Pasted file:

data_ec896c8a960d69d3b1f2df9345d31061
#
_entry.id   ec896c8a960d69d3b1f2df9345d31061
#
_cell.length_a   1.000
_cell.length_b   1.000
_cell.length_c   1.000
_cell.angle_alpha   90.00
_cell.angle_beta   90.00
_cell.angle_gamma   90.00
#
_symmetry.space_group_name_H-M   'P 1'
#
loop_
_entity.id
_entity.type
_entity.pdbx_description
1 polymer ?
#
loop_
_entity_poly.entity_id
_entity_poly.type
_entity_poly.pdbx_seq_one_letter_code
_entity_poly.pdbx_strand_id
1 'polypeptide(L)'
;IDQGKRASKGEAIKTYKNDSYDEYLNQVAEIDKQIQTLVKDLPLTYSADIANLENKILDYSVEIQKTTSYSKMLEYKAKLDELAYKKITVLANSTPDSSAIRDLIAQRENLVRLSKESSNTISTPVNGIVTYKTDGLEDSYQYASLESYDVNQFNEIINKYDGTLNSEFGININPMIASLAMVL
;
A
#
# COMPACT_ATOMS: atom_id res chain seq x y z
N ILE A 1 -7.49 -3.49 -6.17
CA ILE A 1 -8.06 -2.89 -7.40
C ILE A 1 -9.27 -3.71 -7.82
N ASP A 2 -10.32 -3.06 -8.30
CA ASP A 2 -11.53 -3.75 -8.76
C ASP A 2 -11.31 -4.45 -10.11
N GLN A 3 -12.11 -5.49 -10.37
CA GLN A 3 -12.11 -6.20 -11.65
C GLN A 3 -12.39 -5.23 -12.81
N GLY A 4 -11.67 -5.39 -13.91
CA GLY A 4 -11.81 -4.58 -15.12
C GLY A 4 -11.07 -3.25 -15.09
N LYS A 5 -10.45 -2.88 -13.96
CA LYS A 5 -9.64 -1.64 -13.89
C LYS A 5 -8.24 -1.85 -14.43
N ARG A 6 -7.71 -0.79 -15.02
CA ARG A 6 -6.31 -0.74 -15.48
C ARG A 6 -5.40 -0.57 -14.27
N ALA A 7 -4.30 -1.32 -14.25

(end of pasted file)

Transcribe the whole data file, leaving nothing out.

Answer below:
data_ec896c8a960d69d3b1f2df9345d31061
#
_entry.id   ec896c8a960d69d3b1f2df9345d31061
#
_cell.length_a   1.000
_cell.length_b   1.000
_cell.length_c   1.000
_cell.angle_alpha   90.00
_cell.angle_beta   90.00
_cell.angle_gamma   90.00
#
_symmetry.space_group_name_H-M   'P 1'
#
loop_
_entity.id
_entity.type
_entity.pdbx_description
1 polymer ?
#
loop_
_entity_poly.entity_id
_entity_poly.type
_entity_poly.pdbx_seq_one_letter_code
_entity_poly.pdbx_strand_id
1 'polypeptide(L)'
;IDQGKRASKGEAIKTYKNDSYDEYLNQVAEIDKQIQTLVKDLPLTYSADIANLENKILDYSVEIQKTTSYSKMLEYKAKLDELAYKKITVLANSTPDSSAIRDLIAQRENLVRLSKESSNTISTPVNGIVTYKTDGLEDSYQYASLESYDVNQFNEIINKYDGTLNSEFGININPMIASLAMVL
;
A
#
# COMPACT_ATOMS: atom_id res chain seq x y z
N ILE A 1 -7.49 -3.49 -6.17
CA ILE A 1 -8.06 -2.89 -7.40
C ILE A 1 -9.27 -3.71 -7.82
N ASP A 2 -10.32 -3.06 -8.30
CA ASP A 2 -11.53 -3.75 -8.76
C ASP A 2 -11.31 -4.45 -10.11
N GLN A 3 -12.11 -5.49 -10.37
CA GLN A 3 -12.11 -6.20 -11.65
C GLN A 3 -12.39 -5.23 -12.81
N GLY A 4 -11.67 -5.39 -13.91
CA GLY A 4 -11.81 -4.58 -15.12
C GLY A 4 -11.07 -3.25 -15.09
N LYS A 5 -10.45 -2.88 -13.96
CA LYS A 5 -9.64 -1.64 -13.89
C LYS A 5 -8.24 -1.85 -14.43
N ARG A 6 -7.71 -0.79 -15.02
CA ARG A 6 -6.31 -0.74 -15.48
C ARG A 6 -5.40 -0.57 -14.27
N ALA A 7 -4.30 -1.32 -14.25